Selection from the Stedelijk Museum collections.
This catalogue anticipates a more detailed publication which is also for the purpose of including the usual art-history data. The present volume should, therefore, be considered in the nature of a general survey of this summer’s exhibition of the museum’s own collections. Consequently, it only contains particulars on the parts of the various collections which will be on display this summer. Due to lack of space many works, including several of considerable importance, cannot now be shown. This made it all the more difficult to keep a basic selection. The works selected can only be shown during the summer because the greater part of the museum’s total space is needed for the series of exhibitions organized from about the middle of September to the middle of June.
The summer exhibition of the museum’s own collections includes painting and sculpture, prints and drawings as well as examples of the decorative arts.
This exhibition is not intended as a well-balanced art-history survey. What was aimed at was to highlight the connection of the works assembled in any one room, to turn each room into the most homogenous entity possible, thus giving visitors an awareness of the spiritual kinship between artists sharing a common aim. In the succession of rooms, however, the intention is to create obvious contrasts, in order to give visitors an idea of the plurality of forms 20th century-art has assumed.
In fact as well as in this catalogue some sections of this summer exhibition are outstanding: works by Van Gogh (on loan by the Vincent van Gogh Foundation), Breitner, Chagnall and Malevich, by members of the Cobra Group (especially Appel and Corneille) as well as by Dubuffet, post-1960 American art (Pop Art, Hard Edge) and French nouveau realisme. These are the specialites de la maison bringing out in full relief certain aspects of the collection. Our collection of sculpture is no independent entity but it should be seen in relation to our collection of paintings.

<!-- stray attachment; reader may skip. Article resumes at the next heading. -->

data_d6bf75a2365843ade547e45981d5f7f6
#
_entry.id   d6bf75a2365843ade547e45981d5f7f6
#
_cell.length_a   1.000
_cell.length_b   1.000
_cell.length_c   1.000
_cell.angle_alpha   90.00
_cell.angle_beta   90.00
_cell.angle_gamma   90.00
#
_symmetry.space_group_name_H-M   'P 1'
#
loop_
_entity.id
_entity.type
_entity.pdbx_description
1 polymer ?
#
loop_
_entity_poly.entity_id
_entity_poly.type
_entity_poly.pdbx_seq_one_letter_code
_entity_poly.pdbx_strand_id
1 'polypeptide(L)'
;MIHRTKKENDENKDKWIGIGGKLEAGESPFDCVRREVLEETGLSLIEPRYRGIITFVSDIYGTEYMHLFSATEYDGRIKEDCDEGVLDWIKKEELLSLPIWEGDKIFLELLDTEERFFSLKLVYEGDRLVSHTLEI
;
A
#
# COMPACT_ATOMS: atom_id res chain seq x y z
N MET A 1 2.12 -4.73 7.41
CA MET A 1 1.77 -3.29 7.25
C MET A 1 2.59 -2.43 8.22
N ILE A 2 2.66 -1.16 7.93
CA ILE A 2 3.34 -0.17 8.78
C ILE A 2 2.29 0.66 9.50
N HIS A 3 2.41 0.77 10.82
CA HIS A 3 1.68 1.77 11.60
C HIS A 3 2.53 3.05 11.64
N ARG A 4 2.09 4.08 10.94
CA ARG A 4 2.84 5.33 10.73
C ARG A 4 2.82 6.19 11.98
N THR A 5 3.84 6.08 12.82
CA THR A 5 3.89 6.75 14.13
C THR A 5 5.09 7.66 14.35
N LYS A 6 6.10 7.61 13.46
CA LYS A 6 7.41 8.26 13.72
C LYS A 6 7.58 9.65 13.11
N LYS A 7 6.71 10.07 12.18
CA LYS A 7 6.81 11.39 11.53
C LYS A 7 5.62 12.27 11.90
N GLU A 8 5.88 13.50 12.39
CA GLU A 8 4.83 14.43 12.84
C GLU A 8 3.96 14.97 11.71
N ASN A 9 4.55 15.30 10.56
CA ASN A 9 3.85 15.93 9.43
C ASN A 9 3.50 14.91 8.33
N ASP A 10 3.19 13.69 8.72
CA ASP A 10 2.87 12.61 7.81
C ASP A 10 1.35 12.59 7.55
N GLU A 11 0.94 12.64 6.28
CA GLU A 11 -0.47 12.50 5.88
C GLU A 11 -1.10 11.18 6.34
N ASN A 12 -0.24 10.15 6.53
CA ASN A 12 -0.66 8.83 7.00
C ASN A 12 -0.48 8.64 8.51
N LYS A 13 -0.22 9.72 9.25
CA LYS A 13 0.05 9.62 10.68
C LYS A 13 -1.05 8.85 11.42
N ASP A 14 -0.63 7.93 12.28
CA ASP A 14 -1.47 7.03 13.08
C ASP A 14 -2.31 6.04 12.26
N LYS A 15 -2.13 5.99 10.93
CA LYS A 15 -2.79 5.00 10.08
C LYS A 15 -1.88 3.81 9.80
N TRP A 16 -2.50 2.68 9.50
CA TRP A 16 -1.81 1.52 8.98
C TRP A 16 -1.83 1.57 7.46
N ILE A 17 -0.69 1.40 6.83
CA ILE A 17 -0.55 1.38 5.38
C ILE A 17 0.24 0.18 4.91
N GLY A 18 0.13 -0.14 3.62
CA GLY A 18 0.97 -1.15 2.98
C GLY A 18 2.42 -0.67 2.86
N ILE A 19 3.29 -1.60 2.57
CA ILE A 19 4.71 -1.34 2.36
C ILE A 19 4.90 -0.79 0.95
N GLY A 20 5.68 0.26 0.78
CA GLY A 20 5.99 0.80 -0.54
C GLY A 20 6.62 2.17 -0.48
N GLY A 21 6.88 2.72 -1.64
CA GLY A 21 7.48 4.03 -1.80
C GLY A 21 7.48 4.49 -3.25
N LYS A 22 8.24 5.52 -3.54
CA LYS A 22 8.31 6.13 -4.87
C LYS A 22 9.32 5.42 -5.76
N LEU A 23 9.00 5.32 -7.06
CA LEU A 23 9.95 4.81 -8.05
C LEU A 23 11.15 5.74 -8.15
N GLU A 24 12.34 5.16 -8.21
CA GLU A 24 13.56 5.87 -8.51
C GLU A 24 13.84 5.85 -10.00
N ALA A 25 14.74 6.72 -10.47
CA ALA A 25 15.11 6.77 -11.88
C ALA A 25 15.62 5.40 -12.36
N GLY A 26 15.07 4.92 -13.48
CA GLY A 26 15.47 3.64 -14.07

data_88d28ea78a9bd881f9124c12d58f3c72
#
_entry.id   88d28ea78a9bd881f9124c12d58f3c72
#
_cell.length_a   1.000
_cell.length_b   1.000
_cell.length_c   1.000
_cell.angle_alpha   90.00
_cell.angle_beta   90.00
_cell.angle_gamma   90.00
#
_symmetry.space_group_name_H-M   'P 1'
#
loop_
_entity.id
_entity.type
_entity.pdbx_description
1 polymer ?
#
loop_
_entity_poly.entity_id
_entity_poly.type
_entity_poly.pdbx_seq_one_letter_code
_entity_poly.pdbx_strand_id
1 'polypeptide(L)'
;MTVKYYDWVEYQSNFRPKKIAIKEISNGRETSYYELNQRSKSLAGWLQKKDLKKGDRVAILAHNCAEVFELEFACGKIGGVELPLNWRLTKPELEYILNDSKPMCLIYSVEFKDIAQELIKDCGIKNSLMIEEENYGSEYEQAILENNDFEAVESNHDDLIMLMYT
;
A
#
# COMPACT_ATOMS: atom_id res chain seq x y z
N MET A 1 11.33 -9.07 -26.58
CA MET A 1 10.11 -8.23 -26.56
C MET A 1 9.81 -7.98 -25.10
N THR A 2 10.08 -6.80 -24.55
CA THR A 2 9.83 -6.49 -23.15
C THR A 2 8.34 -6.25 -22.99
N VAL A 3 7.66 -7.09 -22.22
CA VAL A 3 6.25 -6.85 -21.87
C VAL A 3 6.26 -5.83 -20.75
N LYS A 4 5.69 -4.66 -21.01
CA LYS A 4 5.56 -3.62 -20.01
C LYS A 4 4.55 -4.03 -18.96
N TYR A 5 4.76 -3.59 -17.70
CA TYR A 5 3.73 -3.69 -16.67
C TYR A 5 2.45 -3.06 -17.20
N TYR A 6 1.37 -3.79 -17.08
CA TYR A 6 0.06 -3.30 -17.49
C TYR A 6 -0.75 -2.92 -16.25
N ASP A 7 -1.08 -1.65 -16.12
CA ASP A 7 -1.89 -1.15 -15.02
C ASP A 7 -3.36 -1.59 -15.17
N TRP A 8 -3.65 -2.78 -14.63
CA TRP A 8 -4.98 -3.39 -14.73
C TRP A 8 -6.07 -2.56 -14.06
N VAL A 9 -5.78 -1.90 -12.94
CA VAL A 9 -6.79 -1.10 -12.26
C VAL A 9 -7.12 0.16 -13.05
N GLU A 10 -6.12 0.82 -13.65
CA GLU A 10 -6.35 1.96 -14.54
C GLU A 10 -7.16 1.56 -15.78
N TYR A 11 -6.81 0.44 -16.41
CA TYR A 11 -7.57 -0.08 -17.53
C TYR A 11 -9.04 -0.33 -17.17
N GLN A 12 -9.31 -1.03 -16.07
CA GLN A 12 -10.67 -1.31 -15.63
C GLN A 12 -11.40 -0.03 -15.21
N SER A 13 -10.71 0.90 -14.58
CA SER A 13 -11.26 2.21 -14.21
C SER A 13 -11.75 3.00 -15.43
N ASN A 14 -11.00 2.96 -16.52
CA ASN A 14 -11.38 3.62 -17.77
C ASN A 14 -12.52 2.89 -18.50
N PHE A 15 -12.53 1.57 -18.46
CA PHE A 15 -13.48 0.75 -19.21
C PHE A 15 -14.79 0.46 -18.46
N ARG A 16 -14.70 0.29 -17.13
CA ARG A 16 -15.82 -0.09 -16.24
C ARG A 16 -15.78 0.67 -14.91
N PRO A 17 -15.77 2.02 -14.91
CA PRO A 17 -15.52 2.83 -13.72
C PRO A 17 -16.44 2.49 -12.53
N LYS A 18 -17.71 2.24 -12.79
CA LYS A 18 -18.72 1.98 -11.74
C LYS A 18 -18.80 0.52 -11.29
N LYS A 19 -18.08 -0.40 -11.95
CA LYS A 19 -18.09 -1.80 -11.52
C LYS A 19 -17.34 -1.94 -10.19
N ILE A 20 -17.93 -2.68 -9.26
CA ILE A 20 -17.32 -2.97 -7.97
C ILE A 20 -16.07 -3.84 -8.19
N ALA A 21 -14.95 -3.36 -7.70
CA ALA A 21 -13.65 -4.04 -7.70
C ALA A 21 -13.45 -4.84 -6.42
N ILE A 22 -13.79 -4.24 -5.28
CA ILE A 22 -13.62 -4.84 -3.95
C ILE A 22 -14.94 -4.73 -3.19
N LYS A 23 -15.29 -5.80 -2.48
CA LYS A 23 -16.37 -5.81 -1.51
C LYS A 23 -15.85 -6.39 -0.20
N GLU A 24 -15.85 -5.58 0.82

Among the specimens selected from our Print Room, Werkman’s prints and drawings alone represent a unique collection by themselves as well as a fascinating contrast when seen in juxtaposition with prints and drawings by the artists mentioned above.
Furniture designed by the architect Gerrit Rietveld and a few recently acquired tapestries stand out among the specimens of the applied arts; this section includes pottery (mainly Dutch) as well as examples of industrial design, posters and rare books. Dutch artists are extensively represented in every one of the exhibition’s sections.
The museum’s continuous interest in the latest tendencies in the world of the arts is one of its policies for the entire collection. As already mentioned, this summer exhibition does include the most recent purchases; these are, necessarily, rather isolated exhibits. I hope that future acquisitions will soon show more clearly the connection between these specimens and the collection as a whole.